This activity, adapted from our professional learning framework, provides an opportunity to brainstorm how you can integrate Civic Online Reasoning (COR) into the subjects you teach. Consider each of the questions below. It may be helpful to have a course outline or syllabus to reference.
1. What topics do you cover that could offer opportunities to evaluate online information?
Topics of social and political importance often offer a wealth of sources to evaluate, especially topics for which there is some disagreement or controversy. It’s not necessary to choose topics for which competing perspectives are equally valid. One-sided public debates can be useful because they frequently yield sources of varying reliability. Unreliable sources offer opportunities for students to practice ferreting out disinformation and identifying questionable sites. Climate change, for example, offers a wealth of online sources of varying reliability and allows science teachers to teach students to evaluate the financial and political motivations of corporate front groups posing as research organizations. Bogus historical claims provide history students opportunities to evaluate the reliability and relevance of evidence on social media.
2. How does COR align with your curriculum?
How might COR support or augment your learning goals and objectives for students in your course? As you reflect on your course, you may want to consider the following:
- How might COR support your goals related to disciplinary thinking (like the “science and engineering practices” in the Next Generation Science Standards or the historical thinking processes outlined in the Common Core)?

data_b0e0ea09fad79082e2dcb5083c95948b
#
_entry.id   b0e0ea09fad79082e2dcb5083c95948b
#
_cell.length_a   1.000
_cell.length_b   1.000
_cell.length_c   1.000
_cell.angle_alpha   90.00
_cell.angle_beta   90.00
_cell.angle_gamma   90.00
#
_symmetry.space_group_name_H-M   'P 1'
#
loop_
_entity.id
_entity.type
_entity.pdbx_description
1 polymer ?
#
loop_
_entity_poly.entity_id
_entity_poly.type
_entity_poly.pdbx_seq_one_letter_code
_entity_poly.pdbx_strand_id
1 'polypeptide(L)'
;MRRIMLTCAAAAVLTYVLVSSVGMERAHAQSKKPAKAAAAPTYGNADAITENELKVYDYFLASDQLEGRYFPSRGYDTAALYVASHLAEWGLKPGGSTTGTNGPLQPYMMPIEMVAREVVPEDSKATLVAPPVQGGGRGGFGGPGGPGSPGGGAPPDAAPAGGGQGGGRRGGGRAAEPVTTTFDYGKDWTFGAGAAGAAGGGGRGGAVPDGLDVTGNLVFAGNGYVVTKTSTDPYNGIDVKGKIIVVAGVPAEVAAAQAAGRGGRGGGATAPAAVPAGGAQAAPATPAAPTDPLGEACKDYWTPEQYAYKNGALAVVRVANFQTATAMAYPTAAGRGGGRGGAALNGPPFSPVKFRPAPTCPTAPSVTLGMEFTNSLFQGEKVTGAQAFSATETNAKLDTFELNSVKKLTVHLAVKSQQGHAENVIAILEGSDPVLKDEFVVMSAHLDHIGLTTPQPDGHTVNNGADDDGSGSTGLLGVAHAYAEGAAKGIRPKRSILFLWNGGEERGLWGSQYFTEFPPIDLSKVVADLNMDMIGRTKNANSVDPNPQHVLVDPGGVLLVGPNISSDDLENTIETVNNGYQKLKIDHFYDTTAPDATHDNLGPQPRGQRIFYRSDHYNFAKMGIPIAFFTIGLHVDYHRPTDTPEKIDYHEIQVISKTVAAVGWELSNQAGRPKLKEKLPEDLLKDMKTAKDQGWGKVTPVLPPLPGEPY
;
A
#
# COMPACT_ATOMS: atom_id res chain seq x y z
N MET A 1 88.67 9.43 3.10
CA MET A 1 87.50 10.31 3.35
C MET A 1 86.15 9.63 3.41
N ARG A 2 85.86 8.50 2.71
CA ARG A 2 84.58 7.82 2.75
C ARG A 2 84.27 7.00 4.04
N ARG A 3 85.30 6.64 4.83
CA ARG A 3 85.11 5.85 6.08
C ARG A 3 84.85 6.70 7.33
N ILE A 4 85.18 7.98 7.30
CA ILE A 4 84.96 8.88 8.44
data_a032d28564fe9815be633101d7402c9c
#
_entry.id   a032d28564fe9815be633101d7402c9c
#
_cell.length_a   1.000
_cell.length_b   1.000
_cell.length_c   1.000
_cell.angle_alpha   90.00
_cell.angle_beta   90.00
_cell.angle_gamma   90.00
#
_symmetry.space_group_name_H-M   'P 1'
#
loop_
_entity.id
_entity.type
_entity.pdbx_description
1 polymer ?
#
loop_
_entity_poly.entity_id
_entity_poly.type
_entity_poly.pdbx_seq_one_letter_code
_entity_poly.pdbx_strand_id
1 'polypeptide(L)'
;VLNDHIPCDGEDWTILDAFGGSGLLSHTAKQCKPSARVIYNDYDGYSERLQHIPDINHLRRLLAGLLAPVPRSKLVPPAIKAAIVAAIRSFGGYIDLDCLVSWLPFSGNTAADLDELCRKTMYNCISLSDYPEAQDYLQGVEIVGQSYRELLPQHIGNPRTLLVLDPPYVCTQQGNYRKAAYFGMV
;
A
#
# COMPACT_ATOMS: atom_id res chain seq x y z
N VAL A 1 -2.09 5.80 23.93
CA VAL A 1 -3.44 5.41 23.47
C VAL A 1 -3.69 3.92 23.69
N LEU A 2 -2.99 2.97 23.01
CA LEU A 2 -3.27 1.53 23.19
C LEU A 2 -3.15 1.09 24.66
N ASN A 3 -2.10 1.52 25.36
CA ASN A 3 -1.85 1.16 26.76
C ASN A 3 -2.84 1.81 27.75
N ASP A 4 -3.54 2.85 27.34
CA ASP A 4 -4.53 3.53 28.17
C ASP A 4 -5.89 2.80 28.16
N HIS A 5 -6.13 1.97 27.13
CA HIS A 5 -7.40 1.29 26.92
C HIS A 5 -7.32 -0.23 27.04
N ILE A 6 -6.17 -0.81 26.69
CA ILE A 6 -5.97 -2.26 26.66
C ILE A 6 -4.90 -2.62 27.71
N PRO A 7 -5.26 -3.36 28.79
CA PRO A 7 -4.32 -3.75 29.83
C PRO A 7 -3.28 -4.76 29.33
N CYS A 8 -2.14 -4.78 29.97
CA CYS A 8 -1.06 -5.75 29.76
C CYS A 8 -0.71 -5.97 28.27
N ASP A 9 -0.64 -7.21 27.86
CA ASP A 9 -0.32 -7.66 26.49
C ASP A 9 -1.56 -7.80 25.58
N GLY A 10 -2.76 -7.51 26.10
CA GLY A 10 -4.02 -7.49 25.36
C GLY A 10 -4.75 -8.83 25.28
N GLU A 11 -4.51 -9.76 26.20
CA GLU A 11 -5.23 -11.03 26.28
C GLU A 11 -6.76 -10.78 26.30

- How does COR fit with your broader goals for teaching literacy?
- How might COR be implemented in research-based assignments and activities?
- How might you build COR into your course assessments?
Optional Activity: We invite you to review Civic Online Reasoning materials related to science and history for inspiration of how you might create or adapt lessons and tasks for your own area of teaching.
3. What challenges do you anticipate when implementing COR strategies?
Consider the challenges that are particular to the courses you teach. What limitations, if any, do you anticipate in integrating COR into your classes? Also consider any potential limitations in your school context. Are there technological limitations, like access to devices, unreliable internet access, or restrictive internet filters? How might you overcome these challenges? Does your department, school, or district limit your curricular flexibility? And how might you negotiate these limitations?
With colleagues, share your responses to the three questions outlined above.